He was known as “Mr. Tiger” during his 22-year major-league career, and he certainly fit the description. Al Kaline cards first popped out of wax packs a year after the Korean War and were still there as the curtain was closing in Viet Nam.
Kaline’s longevity was no secret. He could hit, run and throw. Underrated and underappreciated outside Detroit, No. 6 was a rock-solid performer for the Tigers. From 1957 through 1965, he won a Gold Glove in every year except 1960. He never hit 30 home runs in a season, but wound up with 399 in his career; he hit 29 twice, in 1962 and ’65.
By the Numbers
He won the American League batting title in 1955 as a 20-year-old, hitting .340 and collecting a league-leading 200 hits, and while his career average fell to .297 (like Mickey Mantle, Kaline’s latter years were injury plagued), Kaline wound up with 3,007 hits. He never won a Most Valuable Player award, but finished in the top 10 nine times and was the runner-up in 1955 and 1963. He never struck out more than 75 times in a season, and that came in his final season (1974).
In 1968, he made it to his first — and only — World Series and excelled, batting .379 with 11 hits, 2 homers and 8 RBIs.
What better way to remember Kaline than to look at six great baseball cards? They all might not be the most valuable cards of the Baltimore native, but the mini list does provide a nice cross-section of his career. Click the title to see them for sale and auction on eBay.
This is Kaline’s rookie card, and he sure looks young. The card was part of Topps’ 250-card set. Cards measured 2 5/8 inches by 3 ¾ inches. Kaline is shown in a vertical card design, with a glorified, color mug shot as the main piece of art. In the background, Kaline is shown in black-and-white, kneeling as if in the on-deck circle.
Kaline is one of three key rookie cards in the 1954 Topps set, along with fellow Hall of Famers Hank Aaron and Ernie Banks. It’s also extremely tough to find in high grade.
Kaline led the AL in slugging and OPS in 1959. He was part of this 20-card, unnumbered set that was produced by American Motors to publicize the “Home Run Derby” television program. Those contests were filmed in December 1959 and ran weekly on television from January 9 to July 2, 1960. The contests were held at Wrigley Field in Los Angeles, which later became the home of the expansion Angels in ’61. The power alleys were a generous 345 feet from home plate, so homers flew out of the park.
The series each week pitted two sluggers against one another and was hosted by the very droll Mark Scott — “It’s a home run or nothing here on ‘Home Run Derby’ ” was his signature line.
Kaline was included in the set on the strength of his 27 home runs in 1959.
Kaline was part of a nine-card set that included five baseball players (the others were Don Drysdale, Harmon Killebrew, Ed Mathews and Mickey Mantle), two football stars (Johnny Unitas and Frank Gifford) and two basketball players (Bob Cousy and Bob Pettit). The cards were issued on the backs of Post Grape-Nuts cereals and are oversized at 7-inches by 8 ¾ inches, covering the entire back of the cereal box. Predictably, the card backs were blank. Full-color photos are framed with a light wood-colored design.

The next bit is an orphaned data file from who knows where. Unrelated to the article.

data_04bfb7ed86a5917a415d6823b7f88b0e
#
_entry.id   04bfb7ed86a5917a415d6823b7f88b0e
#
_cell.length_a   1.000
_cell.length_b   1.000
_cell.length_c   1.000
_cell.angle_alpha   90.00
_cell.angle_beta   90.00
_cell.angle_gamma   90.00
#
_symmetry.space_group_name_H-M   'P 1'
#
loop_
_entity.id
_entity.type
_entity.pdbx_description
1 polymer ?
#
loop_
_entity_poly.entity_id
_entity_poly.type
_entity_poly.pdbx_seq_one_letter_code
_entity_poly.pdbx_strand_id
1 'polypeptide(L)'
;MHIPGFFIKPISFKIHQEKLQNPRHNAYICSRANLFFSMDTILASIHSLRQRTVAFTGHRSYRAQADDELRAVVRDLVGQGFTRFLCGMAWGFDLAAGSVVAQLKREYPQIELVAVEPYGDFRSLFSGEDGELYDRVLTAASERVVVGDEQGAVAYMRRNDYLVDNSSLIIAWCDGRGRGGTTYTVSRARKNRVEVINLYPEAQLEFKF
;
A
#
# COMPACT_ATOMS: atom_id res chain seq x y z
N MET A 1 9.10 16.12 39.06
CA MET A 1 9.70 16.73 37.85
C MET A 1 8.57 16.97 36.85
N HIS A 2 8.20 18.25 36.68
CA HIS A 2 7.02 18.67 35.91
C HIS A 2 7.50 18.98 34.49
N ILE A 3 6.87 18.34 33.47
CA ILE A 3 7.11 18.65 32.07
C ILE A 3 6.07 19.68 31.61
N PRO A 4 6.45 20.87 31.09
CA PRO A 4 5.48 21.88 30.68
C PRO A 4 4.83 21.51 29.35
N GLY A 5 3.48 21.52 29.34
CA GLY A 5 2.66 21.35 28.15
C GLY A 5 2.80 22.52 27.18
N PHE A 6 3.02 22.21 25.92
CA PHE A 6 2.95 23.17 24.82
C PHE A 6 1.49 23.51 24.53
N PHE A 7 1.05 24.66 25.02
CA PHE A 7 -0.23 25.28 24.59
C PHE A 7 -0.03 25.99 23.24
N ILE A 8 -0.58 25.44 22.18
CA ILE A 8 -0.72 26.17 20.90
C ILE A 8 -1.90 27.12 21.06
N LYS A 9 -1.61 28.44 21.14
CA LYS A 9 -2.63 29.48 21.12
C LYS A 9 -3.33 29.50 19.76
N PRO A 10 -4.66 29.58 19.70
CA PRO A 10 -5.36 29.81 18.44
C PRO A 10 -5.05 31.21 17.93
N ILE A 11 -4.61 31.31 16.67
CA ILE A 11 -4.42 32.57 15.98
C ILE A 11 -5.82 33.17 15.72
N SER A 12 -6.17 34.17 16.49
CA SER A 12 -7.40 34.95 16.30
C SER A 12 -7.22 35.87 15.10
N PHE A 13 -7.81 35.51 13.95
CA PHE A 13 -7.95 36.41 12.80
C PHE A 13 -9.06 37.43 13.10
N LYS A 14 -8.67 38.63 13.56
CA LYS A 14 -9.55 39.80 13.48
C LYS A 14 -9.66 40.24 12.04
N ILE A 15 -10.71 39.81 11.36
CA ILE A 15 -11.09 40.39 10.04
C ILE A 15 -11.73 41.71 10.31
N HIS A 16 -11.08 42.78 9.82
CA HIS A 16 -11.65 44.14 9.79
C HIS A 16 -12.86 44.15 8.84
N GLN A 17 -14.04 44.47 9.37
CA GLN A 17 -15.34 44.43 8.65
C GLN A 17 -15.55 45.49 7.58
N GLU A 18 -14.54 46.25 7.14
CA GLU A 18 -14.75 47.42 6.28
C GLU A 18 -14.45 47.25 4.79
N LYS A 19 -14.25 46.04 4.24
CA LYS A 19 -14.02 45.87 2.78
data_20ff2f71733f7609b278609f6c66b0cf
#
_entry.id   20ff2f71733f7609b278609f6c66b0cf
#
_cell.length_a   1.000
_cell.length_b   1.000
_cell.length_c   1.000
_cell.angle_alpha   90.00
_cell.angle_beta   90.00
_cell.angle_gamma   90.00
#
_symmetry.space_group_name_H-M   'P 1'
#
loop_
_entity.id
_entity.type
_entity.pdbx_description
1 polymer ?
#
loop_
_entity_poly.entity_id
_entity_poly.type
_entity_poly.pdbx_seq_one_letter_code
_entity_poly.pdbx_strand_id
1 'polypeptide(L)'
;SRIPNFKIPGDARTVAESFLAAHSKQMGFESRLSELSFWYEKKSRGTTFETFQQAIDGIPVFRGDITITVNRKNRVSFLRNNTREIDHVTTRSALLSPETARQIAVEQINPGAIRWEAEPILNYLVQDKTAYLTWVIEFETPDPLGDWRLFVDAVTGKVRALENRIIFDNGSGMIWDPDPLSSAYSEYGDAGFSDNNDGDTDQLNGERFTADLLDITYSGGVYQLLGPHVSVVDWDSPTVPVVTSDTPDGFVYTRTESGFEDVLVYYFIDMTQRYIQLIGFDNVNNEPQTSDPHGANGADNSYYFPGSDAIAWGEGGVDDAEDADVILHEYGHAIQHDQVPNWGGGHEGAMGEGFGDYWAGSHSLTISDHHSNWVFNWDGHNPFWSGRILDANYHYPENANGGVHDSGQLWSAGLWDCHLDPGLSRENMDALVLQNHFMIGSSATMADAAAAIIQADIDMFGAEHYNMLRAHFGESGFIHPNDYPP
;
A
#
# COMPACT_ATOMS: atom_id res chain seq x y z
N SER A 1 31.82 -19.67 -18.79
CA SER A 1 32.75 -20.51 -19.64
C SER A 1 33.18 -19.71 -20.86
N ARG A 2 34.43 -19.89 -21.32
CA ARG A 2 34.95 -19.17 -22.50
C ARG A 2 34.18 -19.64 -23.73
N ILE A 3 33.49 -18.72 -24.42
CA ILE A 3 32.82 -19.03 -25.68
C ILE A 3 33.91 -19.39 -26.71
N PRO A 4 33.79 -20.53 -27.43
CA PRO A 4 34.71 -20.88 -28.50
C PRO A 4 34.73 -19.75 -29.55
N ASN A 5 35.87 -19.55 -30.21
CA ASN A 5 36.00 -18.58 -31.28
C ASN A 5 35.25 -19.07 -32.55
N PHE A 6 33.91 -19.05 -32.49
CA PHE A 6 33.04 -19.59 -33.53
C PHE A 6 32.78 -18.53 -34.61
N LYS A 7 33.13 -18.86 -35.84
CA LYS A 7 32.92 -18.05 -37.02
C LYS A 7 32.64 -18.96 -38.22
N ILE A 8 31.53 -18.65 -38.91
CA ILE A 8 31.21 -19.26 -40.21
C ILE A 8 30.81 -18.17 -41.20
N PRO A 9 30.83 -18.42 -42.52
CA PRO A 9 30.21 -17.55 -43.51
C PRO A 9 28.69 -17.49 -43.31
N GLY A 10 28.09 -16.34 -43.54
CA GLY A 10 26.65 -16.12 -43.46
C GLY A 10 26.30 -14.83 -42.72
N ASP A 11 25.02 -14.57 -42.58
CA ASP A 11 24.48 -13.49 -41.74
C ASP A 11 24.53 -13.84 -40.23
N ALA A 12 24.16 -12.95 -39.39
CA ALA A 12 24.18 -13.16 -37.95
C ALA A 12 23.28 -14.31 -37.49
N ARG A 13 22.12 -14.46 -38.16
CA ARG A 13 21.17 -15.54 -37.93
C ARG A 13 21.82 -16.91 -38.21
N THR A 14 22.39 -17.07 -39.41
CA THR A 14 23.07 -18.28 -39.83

The card front includes Kaline’s name, team and a facsimile autograph. Biographical information was listed on the side panel of the cereal box. Kaline was a natural to be included in the set, since Post was based in Battle Creek, Michigan. Grape-Nuts, by the way, is the oldest cereal in the company founded by C.W. Post, making its debut in 1897.
1961 Jay Publishing
Kaline was a full-fledged star by the early 60s, leading the AL in doubles in ’61 while hitting .324 and scoring 116 runs. His picture is one thousands of kids who visited Tiger Stadium wanted and the souvenir stands were happy to oblige.
From 1958 through 1965, Jay Publishing’s Big League Books division produced 5-inch by 7-inch black-and-white player photos sold at stadiums and via mail order.
The 1961 set shows Kaline kneeling in the on-deck circle. The photos were framed with white borders, and for the 1961 set, the player’s name was in black block letters at the bottom of the page.
This card is a favorite of many Tigers fans, since it was the year Detroit won the World Series. The Tigers rallied from a 3-1 deficit after four games to take the title from the St. Louis Cardinals, the defending Series champs. Kaline is shown in a posed batting stance that was typical of Topps cards during the mid- to late 1960s.
Hampered by injuries in 1968, Kaline played in just 102 games. He batted .287 and was clutch in the postseason. Manager Mayo Smith gambled, wanting his longtime star in the lineup for the World Series — so he took outfielder Mickey Stanley and installed him at shortstop for the Fall Classic.
This is Kaline’s final regular-issue card, although he did appear in the 1975 set as card No. 4, in the subset that honored milestones (“Kaline joins 3000 hit club,” the card reads in capital block letters). The 1974 version shows Kaline playing first base, a position he fielded in 36 games during the 1973 season. By 1974, however, Kaline was relegated to use as a designated hitter. But that enabled him to have 630 plate appearances and 588 at-bats, the most since 1971. Kaline is shown crouching in anticipation at first base, his glove ready. The photo is not a great one, since a shadow caused by his hat covered half his face.
In his final game, on October, 2, 1974, Kaline went 0-for-2 with two strikeouts. He would be elected to the Hall of Fame in 1980.
You can see the current list of the ‘most watched’ Al Kaline cards on eBay below.